Default disease illustration

Complex regional pain syndrome I of upper limb Save

ICD-10 code: G90.51

Chapter: Diseases of the nervous system

Understanding Complex Regional Pain Syndrome I of Upper Limb

Complex Regional Pain Syndrome I of Upper Limb (CRPS I) is a chronic pain condition that affects the upper limb, which includes the arm, hand, fingers, and shoulder. It is also known as reflex sympathetic dystrophy (RSD) or Sudeck's atrophy.

The condition is characterized by a variety of symptoms such as pain, swelling, stiffness, and changes in skin temperature and color. These symptoms can be triggered by an injury, surgery, or even a minor trauma to the affected limb.

Symptoms of CRPS I of Upper Limb

The symptoms of CRPS I of upper limb can vary from person to person. Some of the common symptoms include:

  1. Persistent pain that is often described as burning, throbbing or shooting
  2. Swelling and stiffness in the affected limb
  3. Changes in skin temperature and color
  4. Abnormal sweating in the affected area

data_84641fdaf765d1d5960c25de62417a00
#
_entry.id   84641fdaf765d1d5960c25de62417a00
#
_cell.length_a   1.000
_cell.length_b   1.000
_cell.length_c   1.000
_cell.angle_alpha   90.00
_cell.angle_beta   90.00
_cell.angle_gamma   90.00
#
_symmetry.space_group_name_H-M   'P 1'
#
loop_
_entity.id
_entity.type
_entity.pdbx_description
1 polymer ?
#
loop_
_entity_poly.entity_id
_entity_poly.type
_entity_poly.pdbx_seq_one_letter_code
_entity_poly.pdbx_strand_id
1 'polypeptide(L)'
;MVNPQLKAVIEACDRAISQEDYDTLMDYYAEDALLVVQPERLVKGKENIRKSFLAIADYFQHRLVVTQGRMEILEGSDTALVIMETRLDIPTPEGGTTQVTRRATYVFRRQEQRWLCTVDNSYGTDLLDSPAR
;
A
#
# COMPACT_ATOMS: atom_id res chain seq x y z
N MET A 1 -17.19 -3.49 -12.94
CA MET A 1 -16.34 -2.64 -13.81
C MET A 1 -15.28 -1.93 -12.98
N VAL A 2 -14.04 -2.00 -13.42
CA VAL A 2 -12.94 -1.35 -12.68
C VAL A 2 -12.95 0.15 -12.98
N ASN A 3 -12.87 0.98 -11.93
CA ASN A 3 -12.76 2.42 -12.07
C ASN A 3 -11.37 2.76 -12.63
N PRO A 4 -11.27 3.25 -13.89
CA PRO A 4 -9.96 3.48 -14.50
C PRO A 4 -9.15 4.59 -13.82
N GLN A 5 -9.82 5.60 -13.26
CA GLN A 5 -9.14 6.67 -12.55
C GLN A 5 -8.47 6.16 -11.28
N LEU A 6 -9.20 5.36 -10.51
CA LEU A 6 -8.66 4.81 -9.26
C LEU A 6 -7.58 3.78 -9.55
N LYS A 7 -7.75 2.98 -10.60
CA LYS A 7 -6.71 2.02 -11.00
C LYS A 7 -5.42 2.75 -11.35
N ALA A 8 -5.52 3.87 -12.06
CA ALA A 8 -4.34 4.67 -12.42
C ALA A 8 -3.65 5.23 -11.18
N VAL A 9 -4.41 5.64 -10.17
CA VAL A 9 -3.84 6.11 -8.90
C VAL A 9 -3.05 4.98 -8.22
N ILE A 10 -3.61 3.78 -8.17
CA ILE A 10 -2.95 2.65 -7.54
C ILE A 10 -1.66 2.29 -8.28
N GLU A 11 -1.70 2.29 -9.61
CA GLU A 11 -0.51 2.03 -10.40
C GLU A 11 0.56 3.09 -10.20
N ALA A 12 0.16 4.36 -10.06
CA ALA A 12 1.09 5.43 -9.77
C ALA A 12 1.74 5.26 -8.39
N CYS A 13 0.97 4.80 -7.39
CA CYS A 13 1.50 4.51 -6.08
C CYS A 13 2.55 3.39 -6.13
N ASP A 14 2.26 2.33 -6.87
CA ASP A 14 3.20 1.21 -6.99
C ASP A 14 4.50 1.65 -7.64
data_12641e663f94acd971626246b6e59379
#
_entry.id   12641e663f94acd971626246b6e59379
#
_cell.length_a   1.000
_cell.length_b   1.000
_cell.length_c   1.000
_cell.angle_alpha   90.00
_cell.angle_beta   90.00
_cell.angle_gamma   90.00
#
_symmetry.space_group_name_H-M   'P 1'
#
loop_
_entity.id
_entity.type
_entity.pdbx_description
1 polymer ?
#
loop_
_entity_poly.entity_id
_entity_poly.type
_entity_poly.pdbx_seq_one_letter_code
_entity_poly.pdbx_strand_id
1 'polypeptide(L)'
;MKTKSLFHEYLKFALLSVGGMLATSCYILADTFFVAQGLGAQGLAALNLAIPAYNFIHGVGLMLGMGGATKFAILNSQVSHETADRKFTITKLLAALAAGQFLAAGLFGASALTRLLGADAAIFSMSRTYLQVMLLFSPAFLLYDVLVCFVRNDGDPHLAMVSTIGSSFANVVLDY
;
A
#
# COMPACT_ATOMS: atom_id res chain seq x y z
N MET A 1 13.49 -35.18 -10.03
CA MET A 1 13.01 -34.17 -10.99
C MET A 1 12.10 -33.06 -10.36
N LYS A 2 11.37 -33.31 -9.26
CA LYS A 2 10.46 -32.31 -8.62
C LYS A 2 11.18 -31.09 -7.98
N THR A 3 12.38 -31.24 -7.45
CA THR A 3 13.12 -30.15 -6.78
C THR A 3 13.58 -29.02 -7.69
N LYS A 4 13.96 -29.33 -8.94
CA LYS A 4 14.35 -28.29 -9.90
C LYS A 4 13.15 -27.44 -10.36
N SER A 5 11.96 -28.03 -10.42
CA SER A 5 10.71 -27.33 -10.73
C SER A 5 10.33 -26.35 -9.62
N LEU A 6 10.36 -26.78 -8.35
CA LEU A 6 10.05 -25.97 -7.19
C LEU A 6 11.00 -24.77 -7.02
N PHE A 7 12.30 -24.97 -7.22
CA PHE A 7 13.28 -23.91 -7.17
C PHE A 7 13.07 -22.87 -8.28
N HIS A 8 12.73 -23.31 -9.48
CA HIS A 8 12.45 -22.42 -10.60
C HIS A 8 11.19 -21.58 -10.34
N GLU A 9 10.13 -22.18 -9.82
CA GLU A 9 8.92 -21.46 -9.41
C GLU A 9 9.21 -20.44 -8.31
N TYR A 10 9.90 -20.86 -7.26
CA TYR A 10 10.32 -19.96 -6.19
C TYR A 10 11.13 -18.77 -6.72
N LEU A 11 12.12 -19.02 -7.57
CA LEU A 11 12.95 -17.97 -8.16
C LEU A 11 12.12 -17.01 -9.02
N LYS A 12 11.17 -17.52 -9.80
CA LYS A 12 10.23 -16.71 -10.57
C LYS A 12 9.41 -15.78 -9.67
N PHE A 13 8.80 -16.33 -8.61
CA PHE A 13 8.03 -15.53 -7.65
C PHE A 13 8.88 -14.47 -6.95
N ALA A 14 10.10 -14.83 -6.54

5. Increased sensitivity to touch or cold
  6. Weakness and muscle atrophy
Treatment Options for CRPS I of Upper Limb

There is no cure for CRPS I of upper limb, but there are several treatment options available that can help manage the symptoms and improve the quality of life. Some of the common treatment options include:

  1. Physical therapy and occupational therapy
  2. Pain medications such as non-steroidal anti-inflammatory drugs (NSAIDs) or opioids
  3. Topical creams or patches that contain lidocaine or capsaicin
  4. Sympathetic nerve blocks or spinal cord stimulation

It is important to seek medical attention if you experience any of the symptoms of CRPS I of upper limb. Early diagnosis and treatment can help prevent the progression of the condition and improve the chances of a successful outcome.


CRPS I of upper limb is a chronic pain condition that can significantly impact the quality of life of those affected. Understanding the symptoms and treatment options can help individuals manage the condition and improve their overall well-being.